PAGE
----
Eugénie de Guérin

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Eugénie de Guérin.

Eugénie de Guérin (29 January 1805 – 31 May 1848) was a French writer and the sister of the poet Maurice de Guérin.

Her Journals (1861, Eng. trans., 1865) and her Lettres (1864, Eng. trans., 1865) indicated the possession of gifts of as rare an order as those of her brother, though of a somewhat different kind. In her case mysticism assumed a form more strictly religious, and she continued to mourn her brother's loss of his early Catholic faith. Five years older than he, she cherished a love for him which was blended with a somewhat motherly anxiety. After his death she began the collection and publication of the scattered fragments of his writings. She died, however, before her task was completed.

See Sainte-Beuve, Causeries du lundi (vol. xii.) and Nouveaux Lundis (vol. iii.); G Merlet, Causeries sur les femmes et les hIres (Paris, 1865); Selden, L'Esprit des femmes de notre temps (Paris, 1864); Marelle, Eugénie et Maurice de Guérin (Berlin, 1869); Harriet Parr, M. and E. de Guérin, a monograph (London, 1870); and Matthew Arnold's essays on Maurice and Eugénie de Guérin, in his Essays in Criticism.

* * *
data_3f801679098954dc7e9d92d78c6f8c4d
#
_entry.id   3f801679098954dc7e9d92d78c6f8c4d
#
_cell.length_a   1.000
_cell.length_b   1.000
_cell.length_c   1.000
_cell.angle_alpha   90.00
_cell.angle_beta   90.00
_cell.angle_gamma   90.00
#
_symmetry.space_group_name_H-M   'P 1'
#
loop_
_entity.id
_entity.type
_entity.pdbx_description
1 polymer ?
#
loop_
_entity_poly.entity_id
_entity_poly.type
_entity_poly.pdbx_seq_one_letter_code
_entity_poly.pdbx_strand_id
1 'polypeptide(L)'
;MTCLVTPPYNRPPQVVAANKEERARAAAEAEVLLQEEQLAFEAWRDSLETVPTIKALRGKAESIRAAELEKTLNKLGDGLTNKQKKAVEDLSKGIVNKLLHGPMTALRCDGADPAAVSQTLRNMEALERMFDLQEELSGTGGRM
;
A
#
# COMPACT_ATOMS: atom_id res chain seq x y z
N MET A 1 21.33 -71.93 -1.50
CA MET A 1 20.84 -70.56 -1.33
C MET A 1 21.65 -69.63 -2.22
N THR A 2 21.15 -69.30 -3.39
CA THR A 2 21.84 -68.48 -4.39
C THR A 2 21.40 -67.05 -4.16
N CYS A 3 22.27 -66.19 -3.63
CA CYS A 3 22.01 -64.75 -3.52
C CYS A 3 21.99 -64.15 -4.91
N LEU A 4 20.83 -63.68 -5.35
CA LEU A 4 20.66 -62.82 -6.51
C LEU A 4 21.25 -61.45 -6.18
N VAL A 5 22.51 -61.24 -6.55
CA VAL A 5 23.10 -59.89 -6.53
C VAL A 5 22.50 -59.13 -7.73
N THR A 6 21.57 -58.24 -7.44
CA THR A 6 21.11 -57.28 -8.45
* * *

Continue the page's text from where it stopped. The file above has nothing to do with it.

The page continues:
Suggested reading[edit]

  • Guérin, Eugénie de. Journal of Eugénie de Guérin. 1865. Ed. G.S. Trébutien. Whitefish, MT: Kessinger Publishing, 2005. ISBN 1-4179-5334-9
  • Raoul, Valerie. "Women's Diaries as Life-Savings: Who Decides Whose Life is Saved? The Journals of Eugénie de Guérin and Elisabeth Leseur." Biography 24:1 (Winter 2001): 140–151.
  • Summers, Mary. Eugénie de Guérin: A Life of Reaction. Lewiston, NY: Edwin Mellen Press, 1997. ISBN 0-7734-8530-9